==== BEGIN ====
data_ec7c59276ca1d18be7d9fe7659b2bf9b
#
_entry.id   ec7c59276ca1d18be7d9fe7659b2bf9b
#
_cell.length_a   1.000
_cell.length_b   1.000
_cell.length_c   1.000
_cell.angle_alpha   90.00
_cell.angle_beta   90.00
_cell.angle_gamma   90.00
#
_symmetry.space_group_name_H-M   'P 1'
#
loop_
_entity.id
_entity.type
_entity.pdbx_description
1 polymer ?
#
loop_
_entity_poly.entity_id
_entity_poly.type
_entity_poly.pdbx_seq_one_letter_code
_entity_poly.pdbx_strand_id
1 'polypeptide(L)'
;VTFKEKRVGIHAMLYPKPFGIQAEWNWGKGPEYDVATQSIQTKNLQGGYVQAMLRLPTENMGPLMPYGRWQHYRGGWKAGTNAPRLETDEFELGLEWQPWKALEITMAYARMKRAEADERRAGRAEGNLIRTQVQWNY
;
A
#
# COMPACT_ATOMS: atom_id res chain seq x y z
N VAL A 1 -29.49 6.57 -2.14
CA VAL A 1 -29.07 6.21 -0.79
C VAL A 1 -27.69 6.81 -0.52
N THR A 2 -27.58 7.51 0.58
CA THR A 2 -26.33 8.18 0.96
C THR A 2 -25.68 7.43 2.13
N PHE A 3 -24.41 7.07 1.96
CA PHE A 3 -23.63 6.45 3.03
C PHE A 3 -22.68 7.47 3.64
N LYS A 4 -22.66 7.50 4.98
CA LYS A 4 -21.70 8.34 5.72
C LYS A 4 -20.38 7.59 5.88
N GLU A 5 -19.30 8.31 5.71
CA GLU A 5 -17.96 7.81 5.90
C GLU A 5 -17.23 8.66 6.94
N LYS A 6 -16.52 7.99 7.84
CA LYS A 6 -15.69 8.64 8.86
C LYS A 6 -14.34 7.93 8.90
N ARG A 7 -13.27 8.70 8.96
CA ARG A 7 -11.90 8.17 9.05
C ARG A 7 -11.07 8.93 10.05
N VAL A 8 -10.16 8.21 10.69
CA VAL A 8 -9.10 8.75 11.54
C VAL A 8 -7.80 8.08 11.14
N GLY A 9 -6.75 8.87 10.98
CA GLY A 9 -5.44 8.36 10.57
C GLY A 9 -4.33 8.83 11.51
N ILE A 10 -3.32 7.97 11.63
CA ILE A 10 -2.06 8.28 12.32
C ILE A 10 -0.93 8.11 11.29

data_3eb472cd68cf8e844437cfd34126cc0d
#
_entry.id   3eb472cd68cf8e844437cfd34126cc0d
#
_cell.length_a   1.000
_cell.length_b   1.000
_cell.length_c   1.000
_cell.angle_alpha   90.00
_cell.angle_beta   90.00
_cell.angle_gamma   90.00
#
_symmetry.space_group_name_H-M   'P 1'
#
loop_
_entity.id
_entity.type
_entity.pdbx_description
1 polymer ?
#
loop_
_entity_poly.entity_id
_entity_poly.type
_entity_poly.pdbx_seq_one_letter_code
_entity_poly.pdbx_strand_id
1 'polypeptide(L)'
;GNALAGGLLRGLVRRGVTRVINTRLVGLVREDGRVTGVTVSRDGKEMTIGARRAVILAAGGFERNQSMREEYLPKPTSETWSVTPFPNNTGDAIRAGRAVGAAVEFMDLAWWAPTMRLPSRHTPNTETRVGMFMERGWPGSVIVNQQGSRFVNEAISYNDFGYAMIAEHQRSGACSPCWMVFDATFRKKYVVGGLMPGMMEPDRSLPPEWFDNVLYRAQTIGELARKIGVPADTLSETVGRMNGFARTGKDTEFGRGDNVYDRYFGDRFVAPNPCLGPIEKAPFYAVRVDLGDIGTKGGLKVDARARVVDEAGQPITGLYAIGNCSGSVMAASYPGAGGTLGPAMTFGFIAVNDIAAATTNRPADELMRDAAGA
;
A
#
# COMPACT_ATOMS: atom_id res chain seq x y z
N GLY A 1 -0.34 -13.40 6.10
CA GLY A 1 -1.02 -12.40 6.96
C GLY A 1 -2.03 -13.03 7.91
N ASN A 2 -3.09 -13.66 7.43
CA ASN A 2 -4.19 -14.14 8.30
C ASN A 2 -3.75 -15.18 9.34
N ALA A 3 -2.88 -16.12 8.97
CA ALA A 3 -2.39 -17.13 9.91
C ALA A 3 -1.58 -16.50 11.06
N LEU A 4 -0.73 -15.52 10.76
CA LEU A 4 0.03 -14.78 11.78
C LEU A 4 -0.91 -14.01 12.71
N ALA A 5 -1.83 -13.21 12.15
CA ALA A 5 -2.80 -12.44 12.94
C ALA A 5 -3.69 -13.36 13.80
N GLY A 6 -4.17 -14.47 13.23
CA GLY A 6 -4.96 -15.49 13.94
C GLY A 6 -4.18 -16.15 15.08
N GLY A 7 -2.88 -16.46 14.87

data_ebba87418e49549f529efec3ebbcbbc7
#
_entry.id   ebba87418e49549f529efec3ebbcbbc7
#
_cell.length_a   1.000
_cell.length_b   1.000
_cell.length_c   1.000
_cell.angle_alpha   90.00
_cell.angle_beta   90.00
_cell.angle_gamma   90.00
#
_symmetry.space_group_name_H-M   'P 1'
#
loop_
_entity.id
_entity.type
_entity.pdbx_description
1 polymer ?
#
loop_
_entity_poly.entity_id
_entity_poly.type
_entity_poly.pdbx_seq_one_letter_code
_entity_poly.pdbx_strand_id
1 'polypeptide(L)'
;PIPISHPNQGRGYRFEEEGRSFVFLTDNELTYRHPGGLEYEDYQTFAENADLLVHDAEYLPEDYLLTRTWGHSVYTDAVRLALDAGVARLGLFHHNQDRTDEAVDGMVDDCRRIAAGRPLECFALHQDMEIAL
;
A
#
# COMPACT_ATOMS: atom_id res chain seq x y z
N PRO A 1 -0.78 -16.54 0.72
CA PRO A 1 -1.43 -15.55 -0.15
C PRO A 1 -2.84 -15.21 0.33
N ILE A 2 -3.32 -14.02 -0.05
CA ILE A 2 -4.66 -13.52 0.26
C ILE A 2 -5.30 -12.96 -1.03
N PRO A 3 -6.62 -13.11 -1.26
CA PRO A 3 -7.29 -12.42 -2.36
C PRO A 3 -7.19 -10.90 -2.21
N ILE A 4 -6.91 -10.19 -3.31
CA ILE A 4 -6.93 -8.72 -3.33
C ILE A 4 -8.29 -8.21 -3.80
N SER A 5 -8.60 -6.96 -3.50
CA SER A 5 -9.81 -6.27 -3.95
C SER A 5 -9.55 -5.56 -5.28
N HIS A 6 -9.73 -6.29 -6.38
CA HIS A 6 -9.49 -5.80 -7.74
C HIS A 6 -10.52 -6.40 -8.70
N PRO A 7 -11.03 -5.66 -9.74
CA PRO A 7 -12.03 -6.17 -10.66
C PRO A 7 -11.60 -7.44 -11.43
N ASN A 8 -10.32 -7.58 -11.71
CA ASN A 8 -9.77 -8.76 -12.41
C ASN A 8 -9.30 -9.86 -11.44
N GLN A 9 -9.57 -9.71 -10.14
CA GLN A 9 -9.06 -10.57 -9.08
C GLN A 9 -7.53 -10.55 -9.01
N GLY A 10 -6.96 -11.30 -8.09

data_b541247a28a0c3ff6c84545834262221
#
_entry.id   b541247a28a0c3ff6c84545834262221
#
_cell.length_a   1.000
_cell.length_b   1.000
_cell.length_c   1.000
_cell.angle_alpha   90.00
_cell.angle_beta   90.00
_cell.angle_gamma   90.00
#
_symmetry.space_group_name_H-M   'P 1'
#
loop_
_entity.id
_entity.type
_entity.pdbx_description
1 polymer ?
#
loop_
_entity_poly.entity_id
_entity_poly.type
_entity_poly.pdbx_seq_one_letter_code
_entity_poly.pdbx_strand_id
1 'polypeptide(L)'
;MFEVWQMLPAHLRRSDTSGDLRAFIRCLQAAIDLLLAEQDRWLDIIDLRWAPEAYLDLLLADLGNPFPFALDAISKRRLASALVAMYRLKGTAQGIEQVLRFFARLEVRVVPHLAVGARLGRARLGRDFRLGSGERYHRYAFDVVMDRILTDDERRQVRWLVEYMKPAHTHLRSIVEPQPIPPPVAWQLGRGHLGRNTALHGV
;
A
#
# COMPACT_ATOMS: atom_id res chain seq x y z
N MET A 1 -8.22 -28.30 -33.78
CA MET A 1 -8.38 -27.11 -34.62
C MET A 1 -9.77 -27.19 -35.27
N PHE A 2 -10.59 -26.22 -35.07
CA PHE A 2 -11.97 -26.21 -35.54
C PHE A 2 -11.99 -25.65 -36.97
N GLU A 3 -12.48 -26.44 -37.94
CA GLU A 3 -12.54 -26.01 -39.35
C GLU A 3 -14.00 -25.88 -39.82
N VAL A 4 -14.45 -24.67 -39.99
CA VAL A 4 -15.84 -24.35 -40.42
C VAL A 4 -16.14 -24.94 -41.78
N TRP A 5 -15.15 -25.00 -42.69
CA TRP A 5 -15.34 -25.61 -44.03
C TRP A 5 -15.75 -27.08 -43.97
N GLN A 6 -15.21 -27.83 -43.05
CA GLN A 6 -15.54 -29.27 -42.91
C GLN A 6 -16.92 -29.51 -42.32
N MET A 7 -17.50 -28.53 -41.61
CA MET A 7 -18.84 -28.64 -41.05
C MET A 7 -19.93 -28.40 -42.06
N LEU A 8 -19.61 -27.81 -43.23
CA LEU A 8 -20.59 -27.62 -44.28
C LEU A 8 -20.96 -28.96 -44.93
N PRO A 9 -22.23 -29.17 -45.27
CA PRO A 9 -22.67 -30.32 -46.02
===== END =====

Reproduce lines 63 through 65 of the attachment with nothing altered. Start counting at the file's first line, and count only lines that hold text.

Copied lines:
_entry.id   3eb472cd68cf8e844437cfd34126cc0d
#
_cell.length_a   1.000